Often known as petrified lightning, fulgurites are lechatelierites produced by lighting striking sand or silica rock. The name comes from the Latin fulgur, meaning 'lightning', and the postfix -ite, which in this case is quasi-Latin meaning 'rock' or 'mineral'.

Sand fulgurites take the form of irregular 'glass' tubes, often branched or forked. The outsides are generally grey or sand-coloured, somewhat pitted and lumpy, and look rather like coral. The inside is glass-like, although it may be either smooth or pitted and 'bubbly'. They can be found in deserts, on beaches, and in sand dunes, where wind erosion may leave them sticking up above the surface. The size is highly variable; they may be a few inches or many feet long, and up to a few inches in diameter. The walls of the tube are usually very very thin (one source claims 1/20th of an inch, although they can be thicker), and larger fulgurites are rarely exhumed in one piece.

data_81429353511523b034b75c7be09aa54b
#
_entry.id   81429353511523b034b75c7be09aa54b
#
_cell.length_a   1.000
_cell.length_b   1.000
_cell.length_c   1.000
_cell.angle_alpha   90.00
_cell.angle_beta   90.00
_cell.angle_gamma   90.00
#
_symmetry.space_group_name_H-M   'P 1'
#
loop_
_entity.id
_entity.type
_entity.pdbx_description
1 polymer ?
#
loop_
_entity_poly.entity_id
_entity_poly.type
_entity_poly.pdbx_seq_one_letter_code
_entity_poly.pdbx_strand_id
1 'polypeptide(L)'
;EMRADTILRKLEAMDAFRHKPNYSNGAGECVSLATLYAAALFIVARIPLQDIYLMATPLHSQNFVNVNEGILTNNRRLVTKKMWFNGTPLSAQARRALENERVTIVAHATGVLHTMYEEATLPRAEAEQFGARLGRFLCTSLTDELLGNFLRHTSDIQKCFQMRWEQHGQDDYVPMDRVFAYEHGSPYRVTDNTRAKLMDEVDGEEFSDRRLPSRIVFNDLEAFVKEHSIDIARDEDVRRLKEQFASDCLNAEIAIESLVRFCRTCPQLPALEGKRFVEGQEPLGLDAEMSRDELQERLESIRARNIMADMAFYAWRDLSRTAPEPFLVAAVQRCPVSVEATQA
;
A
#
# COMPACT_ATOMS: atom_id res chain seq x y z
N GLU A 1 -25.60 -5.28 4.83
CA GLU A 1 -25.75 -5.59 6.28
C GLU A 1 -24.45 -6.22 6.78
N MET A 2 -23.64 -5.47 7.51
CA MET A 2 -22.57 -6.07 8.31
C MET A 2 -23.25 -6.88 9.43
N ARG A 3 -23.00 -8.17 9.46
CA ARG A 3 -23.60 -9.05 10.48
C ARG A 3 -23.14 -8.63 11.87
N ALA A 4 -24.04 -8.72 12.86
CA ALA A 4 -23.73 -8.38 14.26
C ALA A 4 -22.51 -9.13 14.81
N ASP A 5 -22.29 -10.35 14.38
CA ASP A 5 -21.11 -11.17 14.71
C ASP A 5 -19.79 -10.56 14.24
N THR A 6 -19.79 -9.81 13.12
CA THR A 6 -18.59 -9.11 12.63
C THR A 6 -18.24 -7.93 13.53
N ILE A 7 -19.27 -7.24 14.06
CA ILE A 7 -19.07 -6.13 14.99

Rock fulgurites are often limited to the surface of the rock, although they may penetrate deeper. their shape is highly irregular; in form they can look like obsidian, although they are often rough and ragged, and in some cases look almost sponge-like.

Fulgurites are near pure silica (SiO2), fused (not crystallized) by a direct lightning strike, superheating the sand or rock. The melting point of silica is 2950 F; the temperature must be at least this hot, and is usually much hotter.

It may be possible that the gasses escaping from the fulgurite just after a lightning strike sometimes ignite, creating ball lightning. This would not explain all reported cases of ball lightning, but seems to be a good theory as to the cause of at least some cases.

You can see sand fulgurite at www.amnh.org/learn/musings/SP01/mb.htm
Rock fulgurites can be seen at http://www.minresco.com/fulgurites/caca.htm

More can be read about the ball lightning theory at: